The Hidden Epidemic: Violence against Women in Haiti

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Since the January 2010 earthquake in Haiti, violence against women has frequently appeared in the media as one of the gravest consequences due to insecure living situations in settlement camps. This, however, is not newly arisen issue and has been occurring in the country at relatively high rates prior to the disaster. Violence against women presents an unconventional portrait in Haiti, meaning the characteristics of the situation run counter to the usual circumstance of violence in which the poorest and least educated form the majority of victims. This stems from Haiti’s climate of insecurity, which is composed of economic, social and political instabilities and imposes extremely challenging living conditions on its population. The climate of insecurity produces two social mechanisms—the crisis of masculinity and the feminization of insecurity—that make women vulnerable to violence, especially sexual assault. Gender-based violence in turn leads to traumatic consequences that perpetuate the climate of insecurity by engendering an environment of fear on the part of the victim. Thus, the violence against women and the climate of insecurity in Haiti are in a cyclical relationship in which one drives the other.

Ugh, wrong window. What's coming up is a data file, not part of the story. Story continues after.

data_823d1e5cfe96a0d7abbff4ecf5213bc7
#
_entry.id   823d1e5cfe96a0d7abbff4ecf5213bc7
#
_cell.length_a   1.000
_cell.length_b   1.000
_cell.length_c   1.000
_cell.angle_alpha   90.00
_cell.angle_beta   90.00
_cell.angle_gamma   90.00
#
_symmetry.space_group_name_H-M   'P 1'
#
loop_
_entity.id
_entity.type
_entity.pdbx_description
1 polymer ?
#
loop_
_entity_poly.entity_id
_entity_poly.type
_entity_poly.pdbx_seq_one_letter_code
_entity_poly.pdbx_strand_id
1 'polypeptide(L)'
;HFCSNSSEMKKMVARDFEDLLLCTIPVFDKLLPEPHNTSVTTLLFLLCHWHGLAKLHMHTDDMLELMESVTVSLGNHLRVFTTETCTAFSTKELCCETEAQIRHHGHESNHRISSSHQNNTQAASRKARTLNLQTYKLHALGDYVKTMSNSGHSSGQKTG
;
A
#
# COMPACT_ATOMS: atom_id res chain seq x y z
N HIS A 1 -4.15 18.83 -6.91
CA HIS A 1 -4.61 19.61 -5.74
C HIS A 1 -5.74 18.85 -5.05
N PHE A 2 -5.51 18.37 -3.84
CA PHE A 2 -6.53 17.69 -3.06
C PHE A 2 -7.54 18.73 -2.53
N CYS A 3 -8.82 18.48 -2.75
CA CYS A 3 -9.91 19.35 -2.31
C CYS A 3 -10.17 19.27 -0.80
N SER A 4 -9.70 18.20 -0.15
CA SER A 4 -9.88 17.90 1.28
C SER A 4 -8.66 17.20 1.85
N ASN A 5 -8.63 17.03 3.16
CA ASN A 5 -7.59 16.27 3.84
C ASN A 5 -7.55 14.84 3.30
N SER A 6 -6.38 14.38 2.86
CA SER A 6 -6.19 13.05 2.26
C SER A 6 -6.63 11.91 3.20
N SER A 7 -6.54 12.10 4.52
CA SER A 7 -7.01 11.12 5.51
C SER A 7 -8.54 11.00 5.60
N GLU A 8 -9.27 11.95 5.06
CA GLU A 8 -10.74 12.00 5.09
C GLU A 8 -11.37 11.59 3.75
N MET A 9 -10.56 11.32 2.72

Honors thesis for International Comparative Studies




Kang, Ju Yon (2011). The Hidden Epidemic: Violence against Women in Haiti. Honors thesis, Duke University. Retrieved from

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